Most all products are evaluated using the ASD method (unless noted otherwise). ASD method in, then ASD method out.

Among the notable changes in ASCE 7-10, the wind speed map and the importance factor for wind loads have been replaced with three wind load maps based on difference and newly defined return periods and for structures with different risk categories, which replace the former occupancy categories. The new wind maps are now specified at the strength design level (Load Resistance Factored Design) rather than the service design level (Allowable Stress Design). A load factor of 1.6 for strength design has already been integrated into the design wind speeds specified in the ASCE 7-10 maps, so the wind load factor for the strength design load combinations has actually gone from 1.6 in ASCE 7-05 to 1.0 in ASCE 7-10, and the wind load factor for the allowable stress design load combinations has gone from 1.0 to 0.6 in correspondence. It is important to note that the previous wind pressure requirements for product approvals was rarely, if ever, multiplied up by the 1.6 factor, even though that is shown in ASCE 7-05 for the LRFD method. The reason is that the 1.0 factor for 7-10, just like the 1.6 factor for 7-05, are for LRFD strength design applications only (typically used in concrete design and certain types of anchor testing).

Most product approvals are tested in service design conditions, and should therefore be in ASD, however that will need to be confirmed with each particular product approval. Since previous editions of the ASCE 7 code returned wind pressures in ASD, those pressures could be directly compared to the product approval’s allowable pressures. Now that ASCE 7-10 returns LRFD factored (increased) wind pressures, a design professional will need to convert the wind pressures to ASD before comparing them to the product approvals. An exception will be if the product approval has pressures listed in LRFD. The bottom line is that if the product approval shows service level allowable pressures (allowable stress design), then the applied wind pressures will have to use the ASD load combination in order to be comparable. In the future, engineers should specify whether given design pressures are in ASD or LRFD, and product approvals should denote if their allowable pressures were found using strength (LRFD) or service (ASD) conditions. Generally speaking however, existing test protocols provide a test pressure and/or failure load which already include a safety factor for the design pressure (typically either 1.5 for wall systems or 2.0 for roof systems). Thus, by the very nature of having built-in safety factors during testing, 95% of product approvals are inherently forced into ASD. The use of LRFD combinations may result in overly-conservative designs, applying a load factor to a product that already has safety factors multiplied to its failure load.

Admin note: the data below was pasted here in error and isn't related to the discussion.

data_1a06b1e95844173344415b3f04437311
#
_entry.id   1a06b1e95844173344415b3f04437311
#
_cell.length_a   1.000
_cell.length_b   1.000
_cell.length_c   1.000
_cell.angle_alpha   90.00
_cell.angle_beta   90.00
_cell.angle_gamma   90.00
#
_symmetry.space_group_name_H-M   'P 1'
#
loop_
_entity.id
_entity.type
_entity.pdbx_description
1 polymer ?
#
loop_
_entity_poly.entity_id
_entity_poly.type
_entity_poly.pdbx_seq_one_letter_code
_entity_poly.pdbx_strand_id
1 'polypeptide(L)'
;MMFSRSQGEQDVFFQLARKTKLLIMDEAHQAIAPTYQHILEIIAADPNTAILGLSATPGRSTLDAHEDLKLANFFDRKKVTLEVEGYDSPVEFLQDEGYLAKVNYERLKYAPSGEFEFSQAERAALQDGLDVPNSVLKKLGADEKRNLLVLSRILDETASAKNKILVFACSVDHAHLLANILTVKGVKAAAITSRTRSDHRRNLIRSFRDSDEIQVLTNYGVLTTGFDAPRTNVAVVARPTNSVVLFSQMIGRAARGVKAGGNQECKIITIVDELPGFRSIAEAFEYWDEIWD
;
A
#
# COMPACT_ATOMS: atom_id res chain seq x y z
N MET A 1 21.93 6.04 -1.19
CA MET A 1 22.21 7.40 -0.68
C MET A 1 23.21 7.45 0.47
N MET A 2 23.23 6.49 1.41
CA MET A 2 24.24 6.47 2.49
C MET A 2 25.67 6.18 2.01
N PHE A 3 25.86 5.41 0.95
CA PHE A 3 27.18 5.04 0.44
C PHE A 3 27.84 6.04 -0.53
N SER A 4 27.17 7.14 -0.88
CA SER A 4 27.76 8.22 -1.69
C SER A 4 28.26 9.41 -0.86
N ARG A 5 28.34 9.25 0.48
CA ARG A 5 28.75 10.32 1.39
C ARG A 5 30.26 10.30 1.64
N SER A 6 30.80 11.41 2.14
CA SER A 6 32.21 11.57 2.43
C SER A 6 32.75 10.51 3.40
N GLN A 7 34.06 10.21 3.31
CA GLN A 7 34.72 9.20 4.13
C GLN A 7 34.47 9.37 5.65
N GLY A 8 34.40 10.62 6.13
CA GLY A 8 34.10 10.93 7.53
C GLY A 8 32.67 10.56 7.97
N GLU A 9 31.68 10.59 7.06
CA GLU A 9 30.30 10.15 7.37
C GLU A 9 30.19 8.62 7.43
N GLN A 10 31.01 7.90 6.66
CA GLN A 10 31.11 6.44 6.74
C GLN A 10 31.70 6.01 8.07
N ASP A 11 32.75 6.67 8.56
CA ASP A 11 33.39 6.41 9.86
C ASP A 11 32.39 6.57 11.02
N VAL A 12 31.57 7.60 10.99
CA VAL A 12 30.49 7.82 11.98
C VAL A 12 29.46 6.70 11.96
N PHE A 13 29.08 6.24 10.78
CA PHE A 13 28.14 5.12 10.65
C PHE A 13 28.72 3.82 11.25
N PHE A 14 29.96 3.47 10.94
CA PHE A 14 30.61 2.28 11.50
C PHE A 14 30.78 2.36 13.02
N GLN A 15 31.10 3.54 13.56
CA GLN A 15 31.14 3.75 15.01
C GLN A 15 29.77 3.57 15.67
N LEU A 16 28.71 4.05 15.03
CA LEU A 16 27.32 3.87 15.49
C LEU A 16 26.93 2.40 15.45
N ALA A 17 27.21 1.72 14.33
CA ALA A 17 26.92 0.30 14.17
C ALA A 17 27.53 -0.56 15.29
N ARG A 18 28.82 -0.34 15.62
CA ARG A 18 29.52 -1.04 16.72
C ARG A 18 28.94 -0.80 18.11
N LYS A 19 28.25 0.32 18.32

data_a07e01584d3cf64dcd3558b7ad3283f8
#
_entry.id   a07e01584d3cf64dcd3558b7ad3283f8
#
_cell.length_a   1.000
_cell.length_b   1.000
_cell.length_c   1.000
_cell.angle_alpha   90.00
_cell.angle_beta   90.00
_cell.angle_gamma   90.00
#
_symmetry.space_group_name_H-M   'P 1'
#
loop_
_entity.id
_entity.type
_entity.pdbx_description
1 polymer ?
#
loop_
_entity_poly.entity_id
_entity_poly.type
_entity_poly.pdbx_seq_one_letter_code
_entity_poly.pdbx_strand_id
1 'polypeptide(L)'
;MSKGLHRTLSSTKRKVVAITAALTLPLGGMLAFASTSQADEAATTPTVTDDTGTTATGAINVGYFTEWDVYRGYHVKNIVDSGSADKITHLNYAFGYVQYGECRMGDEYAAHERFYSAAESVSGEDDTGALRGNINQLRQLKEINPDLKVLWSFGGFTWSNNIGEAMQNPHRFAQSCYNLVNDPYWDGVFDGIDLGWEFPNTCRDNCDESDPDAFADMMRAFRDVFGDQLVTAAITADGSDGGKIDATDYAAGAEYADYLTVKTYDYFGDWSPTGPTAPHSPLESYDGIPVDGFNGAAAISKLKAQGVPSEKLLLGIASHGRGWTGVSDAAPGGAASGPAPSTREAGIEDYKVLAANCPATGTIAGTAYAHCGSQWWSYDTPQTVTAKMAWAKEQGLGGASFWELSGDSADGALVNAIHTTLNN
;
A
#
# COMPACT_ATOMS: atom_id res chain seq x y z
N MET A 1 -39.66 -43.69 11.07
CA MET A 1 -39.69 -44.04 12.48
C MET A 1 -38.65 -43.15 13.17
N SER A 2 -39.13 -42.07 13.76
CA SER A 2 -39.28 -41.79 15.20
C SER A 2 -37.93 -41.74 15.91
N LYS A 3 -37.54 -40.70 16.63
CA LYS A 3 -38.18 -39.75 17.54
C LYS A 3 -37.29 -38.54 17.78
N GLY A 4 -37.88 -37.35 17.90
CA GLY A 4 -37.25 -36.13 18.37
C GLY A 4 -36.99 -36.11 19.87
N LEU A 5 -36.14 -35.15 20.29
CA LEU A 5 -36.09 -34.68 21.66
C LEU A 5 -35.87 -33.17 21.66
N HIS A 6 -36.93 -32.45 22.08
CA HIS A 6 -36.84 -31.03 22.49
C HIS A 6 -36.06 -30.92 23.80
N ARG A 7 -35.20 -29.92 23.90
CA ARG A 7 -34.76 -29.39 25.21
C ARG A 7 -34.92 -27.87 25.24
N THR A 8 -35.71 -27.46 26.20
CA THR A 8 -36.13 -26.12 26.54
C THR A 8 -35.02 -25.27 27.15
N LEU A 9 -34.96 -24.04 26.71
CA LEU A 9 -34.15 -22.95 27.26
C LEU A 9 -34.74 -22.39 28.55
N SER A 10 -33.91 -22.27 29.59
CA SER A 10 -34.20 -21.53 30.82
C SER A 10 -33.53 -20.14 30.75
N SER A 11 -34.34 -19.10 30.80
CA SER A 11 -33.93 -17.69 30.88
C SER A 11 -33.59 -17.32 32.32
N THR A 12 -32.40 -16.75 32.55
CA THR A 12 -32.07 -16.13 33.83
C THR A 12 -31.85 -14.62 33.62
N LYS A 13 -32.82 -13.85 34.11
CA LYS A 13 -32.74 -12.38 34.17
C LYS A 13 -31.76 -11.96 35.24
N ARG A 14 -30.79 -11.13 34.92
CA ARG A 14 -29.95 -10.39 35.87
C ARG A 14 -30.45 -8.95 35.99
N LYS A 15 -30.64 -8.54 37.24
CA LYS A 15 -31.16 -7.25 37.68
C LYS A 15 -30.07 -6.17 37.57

One may ask, “Aren’t the design pressures for these components reduced by the 0.6 factor?” The answer is very simple: the pressure is not reduced, it is a completely separate type of analysis. If a building component was analyzed with a demand such that the LRFD factor was used, the component itself would have an LRFD capacity that would be much higher than if the capacity was analyzed using the ASD method. As an example, a component could have a demand of 100 kip-in using LRFD, or a demand of 60 kip-in using ASD. The component can ALSO have a capacity of 1000 kip-in using LRFD, OR a capacity of 600 kip-in using ASD, as each method uses separate design factors. The component still has the same strength and is approved in both scenarios. They are apples to apples and oranges to oranges.

The Allowable Stress Design approach seeks to maintain serviceability by using safety factors to ensure that applied loads do not exceed the elastic limit. This is why ASTM E330 and others require a safety factor of 1.5 up to 2.0.

IMPORTANT: With Load Resistance Factored Design (strength design) the approach is to avoid failure by increasing required loads through the application of load factors to obtain the ultimate required strength load and compare this to theultimate factored strength capacity, whereas with Allowable Stress Design (service design) the approach is to avoid failure by decreasing allowable loads through the application of safety factors to obtain the allowable service capacity and compare this to the required service demand.

The 2010 Florida Building Code, as well as the 2009 and 2012 International Building Code and International Residential Code, reference either the 2011 or the 2008 edition of AAMA/WDMA/CSA 101/I.S.2/A440 – NAFS North American Fenestration Standard/Specification for Windows, Doors, and Skylights for Fenestration Testing, depending upon which edition of the codes are adopted in a particular jurisdiction. Both editions of NAFS evaluate a product’s ability to resist uniform loading based mainly on compliance testing, and assign Performance Grades based on allowable stress design.

2010 FBC Section 2404.1: The design of vertical glazing shall be based on the following equation:

Fgw ≤ Fga (Equation 24-1)

Fgw is the wind load on the glass computed in accordance with Section 1609multiplied by 0.60
Fga is the short duration load resistance of the glass as determined in accordance with ASTM E 1300.

2010 FBC Section

1609.1.2.3 Impact resistant coverings.
1609. Impact resistant coverings shall be tested at 1.5 times the design pressure (positive or negative) expressed in pounds per square feet as determined by the Florida Building Code, Building Section 1609 or ASCE 7, for which the specimen is to be tested. The design pressures, as determined from ASCE 7, are permitted to be multiplied by 0.6.


Mar 7, 2016   6628    Codes & Standards    
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